Everybody is ... drinking! Interpretation bias in problematic drinkers with and without mild to borderline intellectual disability
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Number of pages
SourceJournal of Mental Health Research in Intellectual Disabilities, 9, 1-2, (2016), pp. 101-117
Article / Letter to editor
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SW OZ BSI OLO
SW OZ BSI OGG
Journal of Mental Health Research in Intellectual Disabilities
SubjectDevelopmental Psychopathology; Institute for Management Research; Learning and Plasticity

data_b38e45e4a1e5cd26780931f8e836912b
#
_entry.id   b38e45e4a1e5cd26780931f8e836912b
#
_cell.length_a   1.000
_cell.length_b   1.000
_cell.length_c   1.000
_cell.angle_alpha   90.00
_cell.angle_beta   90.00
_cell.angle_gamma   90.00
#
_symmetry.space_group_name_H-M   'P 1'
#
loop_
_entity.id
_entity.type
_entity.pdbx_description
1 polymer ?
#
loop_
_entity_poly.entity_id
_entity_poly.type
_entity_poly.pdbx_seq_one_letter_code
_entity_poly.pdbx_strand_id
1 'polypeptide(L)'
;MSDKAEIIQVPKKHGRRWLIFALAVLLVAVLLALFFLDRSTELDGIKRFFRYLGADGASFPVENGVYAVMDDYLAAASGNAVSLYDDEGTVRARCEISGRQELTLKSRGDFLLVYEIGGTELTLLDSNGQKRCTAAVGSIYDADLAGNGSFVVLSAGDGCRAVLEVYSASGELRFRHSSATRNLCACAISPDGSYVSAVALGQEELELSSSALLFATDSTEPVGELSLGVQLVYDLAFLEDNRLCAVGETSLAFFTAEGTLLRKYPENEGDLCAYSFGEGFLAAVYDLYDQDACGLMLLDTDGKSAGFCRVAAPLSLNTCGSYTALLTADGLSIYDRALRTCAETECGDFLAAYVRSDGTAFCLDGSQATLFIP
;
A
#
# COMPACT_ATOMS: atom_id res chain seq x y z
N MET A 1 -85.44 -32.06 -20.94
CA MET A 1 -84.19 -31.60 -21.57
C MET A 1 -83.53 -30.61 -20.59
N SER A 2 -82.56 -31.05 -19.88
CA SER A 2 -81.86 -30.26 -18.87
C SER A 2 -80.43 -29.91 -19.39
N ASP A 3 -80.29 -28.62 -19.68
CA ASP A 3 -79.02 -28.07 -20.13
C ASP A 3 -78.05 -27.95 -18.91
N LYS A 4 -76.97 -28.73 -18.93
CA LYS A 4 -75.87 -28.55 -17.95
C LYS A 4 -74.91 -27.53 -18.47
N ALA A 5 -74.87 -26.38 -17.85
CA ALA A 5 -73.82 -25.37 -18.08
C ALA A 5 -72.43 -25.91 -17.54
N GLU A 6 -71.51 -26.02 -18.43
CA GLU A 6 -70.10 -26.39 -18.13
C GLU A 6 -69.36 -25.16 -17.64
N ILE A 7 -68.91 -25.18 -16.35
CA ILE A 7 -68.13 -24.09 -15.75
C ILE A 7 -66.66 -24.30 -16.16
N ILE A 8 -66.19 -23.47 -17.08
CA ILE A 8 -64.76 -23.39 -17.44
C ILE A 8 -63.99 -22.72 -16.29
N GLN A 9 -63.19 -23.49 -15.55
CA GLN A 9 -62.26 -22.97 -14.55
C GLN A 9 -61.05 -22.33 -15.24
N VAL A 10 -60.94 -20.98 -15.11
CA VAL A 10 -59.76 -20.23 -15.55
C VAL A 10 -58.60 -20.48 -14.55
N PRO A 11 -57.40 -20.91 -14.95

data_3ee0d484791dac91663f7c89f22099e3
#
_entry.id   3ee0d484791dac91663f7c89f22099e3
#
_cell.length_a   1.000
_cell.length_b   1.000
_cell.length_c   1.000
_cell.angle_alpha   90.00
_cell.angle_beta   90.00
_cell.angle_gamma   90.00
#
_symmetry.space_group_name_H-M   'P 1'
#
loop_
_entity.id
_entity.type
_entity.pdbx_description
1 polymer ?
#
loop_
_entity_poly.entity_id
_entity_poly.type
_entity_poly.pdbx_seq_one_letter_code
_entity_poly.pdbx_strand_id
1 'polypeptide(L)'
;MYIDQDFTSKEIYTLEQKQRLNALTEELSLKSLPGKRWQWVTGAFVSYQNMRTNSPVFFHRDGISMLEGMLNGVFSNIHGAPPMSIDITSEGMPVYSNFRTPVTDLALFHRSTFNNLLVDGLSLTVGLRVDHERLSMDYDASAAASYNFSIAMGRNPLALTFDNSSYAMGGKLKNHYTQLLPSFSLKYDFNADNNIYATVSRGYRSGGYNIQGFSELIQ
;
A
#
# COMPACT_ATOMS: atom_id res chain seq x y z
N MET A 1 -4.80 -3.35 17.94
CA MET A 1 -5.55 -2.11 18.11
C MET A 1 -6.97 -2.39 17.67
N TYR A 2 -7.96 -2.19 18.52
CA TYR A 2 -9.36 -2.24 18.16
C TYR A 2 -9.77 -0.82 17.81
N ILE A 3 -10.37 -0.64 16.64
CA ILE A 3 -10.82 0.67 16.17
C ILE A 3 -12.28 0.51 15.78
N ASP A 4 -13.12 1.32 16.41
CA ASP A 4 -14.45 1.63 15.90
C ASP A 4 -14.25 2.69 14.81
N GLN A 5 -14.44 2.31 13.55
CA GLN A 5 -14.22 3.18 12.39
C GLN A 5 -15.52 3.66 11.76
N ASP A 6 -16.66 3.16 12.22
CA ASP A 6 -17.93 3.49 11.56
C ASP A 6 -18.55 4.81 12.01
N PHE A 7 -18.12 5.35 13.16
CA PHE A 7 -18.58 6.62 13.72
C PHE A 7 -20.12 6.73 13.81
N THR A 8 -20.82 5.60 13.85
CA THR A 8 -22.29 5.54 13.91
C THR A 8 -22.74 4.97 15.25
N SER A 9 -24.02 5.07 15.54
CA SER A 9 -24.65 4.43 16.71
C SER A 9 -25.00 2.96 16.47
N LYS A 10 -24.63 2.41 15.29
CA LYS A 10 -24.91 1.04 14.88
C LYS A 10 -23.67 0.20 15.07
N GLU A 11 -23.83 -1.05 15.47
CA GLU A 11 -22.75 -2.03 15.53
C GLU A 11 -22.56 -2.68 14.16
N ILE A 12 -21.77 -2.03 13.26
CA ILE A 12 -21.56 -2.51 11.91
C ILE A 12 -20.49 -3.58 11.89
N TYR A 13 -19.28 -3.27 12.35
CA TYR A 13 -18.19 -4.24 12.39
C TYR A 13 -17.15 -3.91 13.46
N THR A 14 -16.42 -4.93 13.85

Background: Problematic alcohol use is characterized by disrupted associative processing of environmental clues, where problematic drinkers interpret ambiguous, alcohol-relevant clues in an alcohol-related way. The present study examined the strength of this interpretation bias in a large sample (N = 230) of light and problematic drinkers with and without mild to borderline intellectual disability (MBID, IQ 50?85). Method: All participants were asked to finish 24 open-ended, ambiguous scenarios with their first, spontaneous response. Results: Consistent with the hypothesis, problematic drinkers with and without MBID were found to have an interpretation bias toward alcohol. The difference in the strength of the bias between light and problematic drinkers was strongest for negative scenarios. Participants with MBID showed a stronger interpretation bias compared to participants without MBID, especially on the negative scenarios. Conclusion: Problematic drinkers tend to interpret ambiguous, alcohol-relevant clues in an alcohol-related way and this tendency increases with higher levels of alcohol use?related problems. These results extend our knowledge on substance use disorder and provide new lines of inquiry for the assessment and treatment of problematic alcohol use in individuals with MBID.
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